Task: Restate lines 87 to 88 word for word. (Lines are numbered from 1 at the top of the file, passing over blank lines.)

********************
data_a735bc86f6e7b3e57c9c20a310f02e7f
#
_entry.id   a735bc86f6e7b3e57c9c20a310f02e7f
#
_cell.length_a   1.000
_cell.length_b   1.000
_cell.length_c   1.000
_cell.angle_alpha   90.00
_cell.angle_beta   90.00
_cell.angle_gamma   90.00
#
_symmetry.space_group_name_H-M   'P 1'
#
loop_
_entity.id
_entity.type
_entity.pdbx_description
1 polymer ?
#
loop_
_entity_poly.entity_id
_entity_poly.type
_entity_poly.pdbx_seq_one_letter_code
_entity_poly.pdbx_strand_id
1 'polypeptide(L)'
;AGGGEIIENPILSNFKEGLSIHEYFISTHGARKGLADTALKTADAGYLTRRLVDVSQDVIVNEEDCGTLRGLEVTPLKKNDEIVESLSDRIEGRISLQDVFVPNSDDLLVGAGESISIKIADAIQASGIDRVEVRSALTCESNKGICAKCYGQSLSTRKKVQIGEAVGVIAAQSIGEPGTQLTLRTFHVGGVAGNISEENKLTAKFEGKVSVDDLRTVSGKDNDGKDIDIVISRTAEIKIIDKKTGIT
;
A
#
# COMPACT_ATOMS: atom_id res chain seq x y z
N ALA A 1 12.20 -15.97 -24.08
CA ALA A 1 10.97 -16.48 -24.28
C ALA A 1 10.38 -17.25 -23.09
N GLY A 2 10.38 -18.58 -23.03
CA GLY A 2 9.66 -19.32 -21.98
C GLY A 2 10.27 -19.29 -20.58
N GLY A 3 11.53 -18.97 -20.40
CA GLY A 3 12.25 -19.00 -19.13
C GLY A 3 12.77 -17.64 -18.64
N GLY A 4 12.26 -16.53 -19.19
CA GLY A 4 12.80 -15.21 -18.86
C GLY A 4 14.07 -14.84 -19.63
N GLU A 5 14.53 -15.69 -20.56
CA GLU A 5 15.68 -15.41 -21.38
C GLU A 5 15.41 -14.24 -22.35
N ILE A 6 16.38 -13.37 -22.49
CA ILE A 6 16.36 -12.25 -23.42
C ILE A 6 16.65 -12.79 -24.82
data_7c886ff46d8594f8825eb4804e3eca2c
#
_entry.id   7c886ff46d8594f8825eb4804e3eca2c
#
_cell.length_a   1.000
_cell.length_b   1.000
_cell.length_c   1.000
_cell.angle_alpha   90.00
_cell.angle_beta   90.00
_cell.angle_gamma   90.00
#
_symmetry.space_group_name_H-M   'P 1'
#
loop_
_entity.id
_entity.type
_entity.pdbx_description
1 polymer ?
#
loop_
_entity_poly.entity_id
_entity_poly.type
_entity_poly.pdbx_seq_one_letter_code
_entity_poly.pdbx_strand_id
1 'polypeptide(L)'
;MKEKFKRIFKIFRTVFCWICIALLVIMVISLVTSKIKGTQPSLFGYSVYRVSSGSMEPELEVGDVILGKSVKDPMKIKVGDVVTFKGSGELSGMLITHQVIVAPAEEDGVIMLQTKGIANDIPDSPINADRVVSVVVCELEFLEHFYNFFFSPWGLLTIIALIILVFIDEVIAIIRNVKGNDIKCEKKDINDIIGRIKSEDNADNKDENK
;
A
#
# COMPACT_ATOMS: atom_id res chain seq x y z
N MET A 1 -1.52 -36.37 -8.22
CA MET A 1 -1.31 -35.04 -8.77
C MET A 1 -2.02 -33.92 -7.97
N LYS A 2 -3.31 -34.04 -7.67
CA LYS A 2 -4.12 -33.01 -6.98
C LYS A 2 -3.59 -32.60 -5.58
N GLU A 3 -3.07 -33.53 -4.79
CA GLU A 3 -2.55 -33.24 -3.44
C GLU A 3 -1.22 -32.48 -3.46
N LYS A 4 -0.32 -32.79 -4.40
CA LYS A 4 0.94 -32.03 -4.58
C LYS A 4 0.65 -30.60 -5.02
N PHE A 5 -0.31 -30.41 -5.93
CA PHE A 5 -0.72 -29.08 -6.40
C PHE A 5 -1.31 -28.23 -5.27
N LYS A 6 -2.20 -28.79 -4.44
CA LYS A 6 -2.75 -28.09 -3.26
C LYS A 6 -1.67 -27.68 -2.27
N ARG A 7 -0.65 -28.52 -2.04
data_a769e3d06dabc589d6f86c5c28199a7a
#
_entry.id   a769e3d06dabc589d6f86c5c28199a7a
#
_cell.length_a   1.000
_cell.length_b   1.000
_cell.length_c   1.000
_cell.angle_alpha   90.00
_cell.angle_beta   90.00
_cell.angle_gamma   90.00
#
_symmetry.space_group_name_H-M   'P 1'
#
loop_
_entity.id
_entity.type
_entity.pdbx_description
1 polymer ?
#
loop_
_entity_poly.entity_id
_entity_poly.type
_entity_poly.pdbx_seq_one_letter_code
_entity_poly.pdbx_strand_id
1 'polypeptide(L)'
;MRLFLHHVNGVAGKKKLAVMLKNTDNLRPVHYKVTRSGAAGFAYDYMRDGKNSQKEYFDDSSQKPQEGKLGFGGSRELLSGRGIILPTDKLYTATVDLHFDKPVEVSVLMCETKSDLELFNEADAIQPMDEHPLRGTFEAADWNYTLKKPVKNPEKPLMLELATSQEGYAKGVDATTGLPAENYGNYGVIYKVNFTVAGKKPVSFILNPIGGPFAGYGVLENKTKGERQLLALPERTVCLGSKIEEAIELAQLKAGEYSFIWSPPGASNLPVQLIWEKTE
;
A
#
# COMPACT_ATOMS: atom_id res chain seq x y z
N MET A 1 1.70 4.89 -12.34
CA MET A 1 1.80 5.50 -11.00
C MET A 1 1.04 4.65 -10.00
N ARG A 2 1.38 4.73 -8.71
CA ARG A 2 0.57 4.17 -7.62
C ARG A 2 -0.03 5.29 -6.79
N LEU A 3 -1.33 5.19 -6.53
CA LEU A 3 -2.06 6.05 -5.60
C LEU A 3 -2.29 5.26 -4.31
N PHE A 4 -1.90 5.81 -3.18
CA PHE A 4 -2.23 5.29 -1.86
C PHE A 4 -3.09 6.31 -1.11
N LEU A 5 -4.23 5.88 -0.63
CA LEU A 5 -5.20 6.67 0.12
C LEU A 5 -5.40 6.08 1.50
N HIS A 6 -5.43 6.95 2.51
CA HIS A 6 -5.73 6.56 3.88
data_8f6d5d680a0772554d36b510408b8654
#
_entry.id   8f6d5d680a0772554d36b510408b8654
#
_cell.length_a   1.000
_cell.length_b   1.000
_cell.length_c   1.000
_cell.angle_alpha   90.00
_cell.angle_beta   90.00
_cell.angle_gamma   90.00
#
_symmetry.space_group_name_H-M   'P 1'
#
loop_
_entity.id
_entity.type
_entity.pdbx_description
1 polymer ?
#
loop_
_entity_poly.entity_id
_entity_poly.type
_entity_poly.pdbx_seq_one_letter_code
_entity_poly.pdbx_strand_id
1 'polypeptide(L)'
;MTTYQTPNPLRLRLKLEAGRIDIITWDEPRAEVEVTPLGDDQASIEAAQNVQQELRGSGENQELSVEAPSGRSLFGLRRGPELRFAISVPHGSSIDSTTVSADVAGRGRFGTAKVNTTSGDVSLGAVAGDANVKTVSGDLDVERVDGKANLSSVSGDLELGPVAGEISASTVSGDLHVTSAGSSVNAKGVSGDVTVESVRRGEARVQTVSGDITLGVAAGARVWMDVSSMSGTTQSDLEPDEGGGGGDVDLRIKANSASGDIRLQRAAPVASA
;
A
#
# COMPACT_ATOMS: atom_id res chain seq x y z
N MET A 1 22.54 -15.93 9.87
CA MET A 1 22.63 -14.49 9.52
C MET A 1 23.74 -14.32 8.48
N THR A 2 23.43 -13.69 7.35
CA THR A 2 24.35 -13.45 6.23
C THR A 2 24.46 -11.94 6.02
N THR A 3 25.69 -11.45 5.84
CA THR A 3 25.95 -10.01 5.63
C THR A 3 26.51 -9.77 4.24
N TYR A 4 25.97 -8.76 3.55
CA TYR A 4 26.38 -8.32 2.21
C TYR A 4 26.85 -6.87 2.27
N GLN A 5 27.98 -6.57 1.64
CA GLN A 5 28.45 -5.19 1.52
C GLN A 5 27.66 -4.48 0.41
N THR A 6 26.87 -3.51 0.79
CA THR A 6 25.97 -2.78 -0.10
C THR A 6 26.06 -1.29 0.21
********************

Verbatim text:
C GLU A 3 -1.22 -32.48 -3.46
N LYS A 4 -0.32 -32.79 -4.40